The tweet on Monday evening appeared to refer to an article in Hong Kong's newspaper.

"The CCTV News Twitter account was targeted on October 21 and used illegally to post incorrect information copied from other sources," CCTV said through its English-language Twitter account. “The unauthorized information was deleted."

CCTV spokeswoman Zhang Xiaojian confirmed that one of the broadcaster's Twitter accounts was hacked, but did not elaborate.

China, which is often accused of orchestrating hacking attacks, says it is one of the world's biggest victims of such activity.

"President Xi Jinping has set up a special unit to investigate corruption allegations against the retired leader Zhou Yongkang," read the deleted tweet, according to a screen grab on, which is run by an anti-censorship site.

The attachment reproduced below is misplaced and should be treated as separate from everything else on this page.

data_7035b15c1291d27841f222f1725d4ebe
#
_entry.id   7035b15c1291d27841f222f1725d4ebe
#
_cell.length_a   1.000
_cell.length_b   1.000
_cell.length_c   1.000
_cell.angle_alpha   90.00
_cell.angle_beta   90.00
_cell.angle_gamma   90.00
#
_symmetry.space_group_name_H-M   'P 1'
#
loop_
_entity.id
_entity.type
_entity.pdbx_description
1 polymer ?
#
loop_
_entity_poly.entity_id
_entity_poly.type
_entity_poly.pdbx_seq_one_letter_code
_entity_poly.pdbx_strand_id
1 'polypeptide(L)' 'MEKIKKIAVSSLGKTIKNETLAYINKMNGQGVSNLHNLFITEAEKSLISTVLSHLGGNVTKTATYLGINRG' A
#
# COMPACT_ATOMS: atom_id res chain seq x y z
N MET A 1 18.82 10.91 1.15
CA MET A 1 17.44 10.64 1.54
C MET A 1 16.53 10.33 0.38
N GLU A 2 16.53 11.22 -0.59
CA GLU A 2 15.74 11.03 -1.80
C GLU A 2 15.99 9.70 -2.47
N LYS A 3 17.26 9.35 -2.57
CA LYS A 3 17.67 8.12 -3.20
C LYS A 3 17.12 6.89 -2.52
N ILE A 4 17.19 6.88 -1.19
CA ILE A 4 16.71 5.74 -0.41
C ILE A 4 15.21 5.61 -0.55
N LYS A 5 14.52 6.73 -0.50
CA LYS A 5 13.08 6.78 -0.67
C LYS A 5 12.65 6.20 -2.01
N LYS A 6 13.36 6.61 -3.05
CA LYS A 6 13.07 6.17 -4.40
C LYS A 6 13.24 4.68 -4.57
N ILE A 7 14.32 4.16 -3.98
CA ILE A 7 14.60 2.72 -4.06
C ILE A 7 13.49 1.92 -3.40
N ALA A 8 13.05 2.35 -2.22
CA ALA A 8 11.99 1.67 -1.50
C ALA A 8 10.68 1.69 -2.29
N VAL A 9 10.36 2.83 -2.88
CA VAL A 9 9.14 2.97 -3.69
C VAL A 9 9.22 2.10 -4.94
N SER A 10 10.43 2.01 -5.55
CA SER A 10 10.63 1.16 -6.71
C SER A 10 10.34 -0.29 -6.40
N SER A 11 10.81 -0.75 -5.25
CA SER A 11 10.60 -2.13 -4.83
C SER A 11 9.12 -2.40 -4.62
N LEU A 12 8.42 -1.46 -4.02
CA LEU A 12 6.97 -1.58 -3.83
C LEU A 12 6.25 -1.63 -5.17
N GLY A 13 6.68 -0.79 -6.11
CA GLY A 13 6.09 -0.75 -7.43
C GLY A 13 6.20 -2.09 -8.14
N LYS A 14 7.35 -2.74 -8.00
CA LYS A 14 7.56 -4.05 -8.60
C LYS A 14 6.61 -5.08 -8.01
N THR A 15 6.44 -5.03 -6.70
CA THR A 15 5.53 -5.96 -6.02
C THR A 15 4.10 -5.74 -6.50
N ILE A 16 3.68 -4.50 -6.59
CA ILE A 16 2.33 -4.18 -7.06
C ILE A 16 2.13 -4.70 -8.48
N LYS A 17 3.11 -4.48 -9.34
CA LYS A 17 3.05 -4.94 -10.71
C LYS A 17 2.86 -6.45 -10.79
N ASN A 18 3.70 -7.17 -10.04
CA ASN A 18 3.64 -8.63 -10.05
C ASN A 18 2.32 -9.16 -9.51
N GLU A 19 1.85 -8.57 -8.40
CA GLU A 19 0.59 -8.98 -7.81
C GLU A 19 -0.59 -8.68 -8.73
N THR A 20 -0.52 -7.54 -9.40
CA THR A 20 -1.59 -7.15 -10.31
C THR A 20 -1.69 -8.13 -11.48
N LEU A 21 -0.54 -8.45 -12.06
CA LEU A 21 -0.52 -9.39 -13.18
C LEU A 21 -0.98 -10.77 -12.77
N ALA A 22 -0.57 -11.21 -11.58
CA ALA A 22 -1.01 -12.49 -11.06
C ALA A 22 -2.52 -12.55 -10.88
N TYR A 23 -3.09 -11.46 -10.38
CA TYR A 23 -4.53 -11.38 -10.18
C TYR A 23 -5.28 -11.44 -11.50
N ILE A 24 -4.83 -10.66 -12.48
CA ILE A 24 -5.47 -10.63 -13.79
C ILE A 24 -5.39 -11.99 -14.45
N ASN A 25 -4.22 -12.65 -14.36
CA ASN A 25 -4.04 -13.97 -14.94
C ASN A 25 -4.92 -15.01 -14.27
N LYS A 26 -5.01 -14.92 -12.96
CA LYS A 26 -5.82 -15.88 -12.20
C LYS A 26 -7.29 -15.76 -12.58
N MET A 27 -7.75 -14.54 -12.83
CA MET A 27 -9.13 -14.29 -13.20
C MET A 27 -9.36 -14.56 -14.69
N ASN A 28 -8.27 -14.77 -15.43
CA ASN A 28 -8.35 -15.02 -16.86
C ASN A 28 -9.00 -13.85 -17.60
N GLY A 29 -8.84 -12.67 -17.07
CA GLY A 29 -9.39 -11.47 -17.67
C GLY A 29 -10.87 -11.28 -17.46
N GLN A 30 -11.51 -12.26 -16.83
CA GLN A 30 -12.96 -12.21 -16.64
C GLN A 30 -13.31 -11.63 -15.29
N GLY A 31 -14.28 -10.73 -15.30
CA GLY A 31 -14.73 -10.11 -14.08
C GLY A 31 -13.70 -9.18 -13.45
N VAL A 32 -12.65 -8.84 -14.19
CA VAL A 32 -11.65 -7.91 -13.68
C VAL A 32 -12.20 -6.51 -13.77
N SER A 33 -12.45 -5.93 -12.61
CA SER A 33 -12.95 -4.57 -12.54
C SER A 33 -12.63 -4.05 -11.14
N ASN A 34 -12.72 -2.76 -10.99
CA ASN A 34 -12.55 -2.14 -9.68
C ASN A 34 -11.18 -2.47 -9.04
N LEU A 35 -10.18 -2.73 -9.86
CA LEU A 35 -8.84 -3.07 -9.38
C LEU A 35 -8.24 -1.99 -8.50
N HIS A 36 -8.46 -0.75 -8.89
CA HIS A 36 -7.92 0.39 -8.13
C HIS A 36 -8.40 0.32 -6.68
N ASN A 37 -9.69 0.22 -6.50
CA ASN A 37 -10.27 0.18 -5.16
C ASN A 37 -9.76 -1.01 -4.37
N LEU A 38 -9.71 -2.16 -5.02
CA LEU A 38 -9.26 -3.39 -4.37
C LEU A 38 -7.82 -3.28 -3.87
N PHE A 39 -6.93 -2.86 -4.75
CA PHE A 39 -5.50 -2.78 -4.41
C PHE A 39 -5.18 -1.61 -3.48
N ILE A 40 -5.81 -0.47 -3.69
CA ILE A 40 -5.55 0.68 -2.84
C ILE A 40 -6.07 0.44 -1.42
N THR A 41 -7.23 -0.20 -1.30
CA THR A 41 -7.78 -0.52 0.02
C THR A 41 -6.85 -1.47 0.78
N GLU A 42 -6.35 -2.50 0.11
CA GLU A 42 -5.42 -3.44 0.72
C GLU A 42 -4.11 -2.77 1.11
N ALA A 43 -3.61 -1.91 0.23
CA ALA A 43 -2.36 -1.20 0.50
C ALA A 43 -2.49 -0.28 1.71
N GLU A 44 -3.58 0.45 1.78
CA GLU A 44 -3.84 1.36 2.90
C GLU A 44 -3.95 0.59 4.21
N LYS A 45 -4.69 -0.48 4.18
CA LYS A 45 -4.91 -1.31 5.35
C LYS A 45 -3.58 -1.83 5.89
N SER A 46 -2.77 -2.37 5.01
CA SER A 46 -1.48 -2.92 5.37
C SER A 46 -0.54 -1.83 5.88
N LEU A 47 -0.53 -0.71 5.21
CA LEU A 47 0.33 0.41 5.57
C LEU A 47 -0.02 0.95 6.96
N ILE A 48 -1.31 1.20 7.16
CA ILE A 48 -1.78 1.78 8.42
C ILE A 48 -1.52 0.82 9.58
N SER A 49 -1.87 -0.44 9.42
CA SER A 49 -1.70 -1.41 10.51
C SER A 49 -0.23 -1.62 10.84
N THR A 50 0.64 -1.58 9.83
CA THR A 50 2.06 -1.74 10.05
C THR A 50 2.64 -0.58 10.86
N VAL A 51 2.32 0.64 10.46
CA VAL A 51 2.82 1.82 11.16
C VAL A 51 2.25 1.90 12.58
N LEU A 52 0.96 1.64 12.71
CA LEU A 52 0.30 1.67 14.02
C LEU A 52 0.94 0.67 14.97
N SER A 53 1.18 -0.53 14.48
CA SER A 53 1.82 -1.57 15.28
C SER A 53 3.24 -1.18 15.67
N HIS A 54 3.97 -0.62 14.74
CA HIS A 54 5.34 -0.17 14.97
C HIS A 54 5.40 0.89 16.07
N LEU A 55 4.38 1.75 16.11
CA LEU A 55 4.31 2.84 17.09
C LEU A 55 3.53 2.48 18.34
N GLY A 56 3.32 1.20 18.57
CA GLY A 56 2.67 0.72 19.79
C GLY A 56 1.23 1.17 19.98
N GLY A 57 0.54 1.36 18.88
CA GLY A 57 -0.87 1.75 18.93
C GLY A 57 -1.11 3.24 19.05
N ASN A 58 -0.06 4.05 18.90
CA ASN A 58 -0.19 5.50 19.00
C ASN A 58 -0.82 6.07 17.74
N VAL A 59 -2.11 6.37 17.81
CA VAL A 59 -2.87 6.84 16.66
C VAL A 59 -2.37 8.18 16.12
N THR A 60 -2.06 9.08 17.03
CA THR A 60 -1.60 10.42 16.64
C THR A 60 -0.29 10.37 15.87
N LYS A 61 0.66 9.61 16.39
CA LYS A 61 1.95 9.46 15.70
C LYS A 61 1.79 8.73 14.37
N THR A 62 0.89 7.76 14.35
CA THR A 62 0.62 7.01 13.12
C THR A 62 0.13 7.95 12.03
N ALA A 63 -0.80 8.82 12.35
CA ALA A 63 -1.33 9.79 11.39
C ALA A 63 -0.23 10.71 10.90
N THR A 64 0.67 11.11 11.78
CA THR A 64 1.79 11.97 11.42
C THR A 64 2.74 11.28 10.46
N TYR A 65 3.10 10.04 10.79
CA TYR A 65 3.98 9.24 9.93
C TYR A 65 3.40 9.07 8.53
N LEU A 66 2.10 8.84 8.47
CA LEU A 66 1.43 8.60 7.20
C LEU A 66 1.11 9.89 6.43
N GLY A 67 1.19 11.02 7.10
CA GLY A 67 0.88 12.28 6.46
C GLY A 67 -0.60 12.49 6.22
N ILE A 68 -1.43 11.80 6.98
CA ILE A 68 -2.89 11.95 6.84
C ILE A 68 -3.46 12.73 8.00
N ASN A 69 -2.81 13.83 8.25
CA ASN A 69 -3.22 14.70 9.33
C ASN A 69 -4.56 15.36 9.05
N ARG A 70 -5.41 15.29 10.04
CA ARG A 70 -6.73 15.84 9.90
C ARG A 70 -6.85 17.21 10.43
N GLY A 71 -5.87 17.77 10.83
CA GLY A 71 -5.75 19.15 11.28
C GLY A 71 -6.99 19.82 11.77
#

Overseas media had said that Zhou was being investigated for corruption. Sources said in September 2013 he was helping in a graft probe, rather than being targeted himself.

Zhou retired as security tsar and from the Communist Party's all-powerful Politburo Standing Committee during a sweeping leadership reshuffle last November.

Xi has identified corruption as a threat to the survival of the ruling Communist Party, and has promised to crack down on both high-flying "tigers" and lowly "flies."

Though Twitter is blocked in China, some state media have set up accounts in an apparent bid to reach foreign audiences.

The CCTV Twitter account has only about 2,480 followers, in contrast to the 9.9 million followers of its main account on Sina Weibo, China's version of Twitter.

The tweet rippled across Weibo in a matter of minutes, as some Chinese are able to skirt censorship and access Twitter, with many microbloggers expressing surprise and making fun of "Master Kang", as Zhou is nicknamed.


Latest News from World News Desk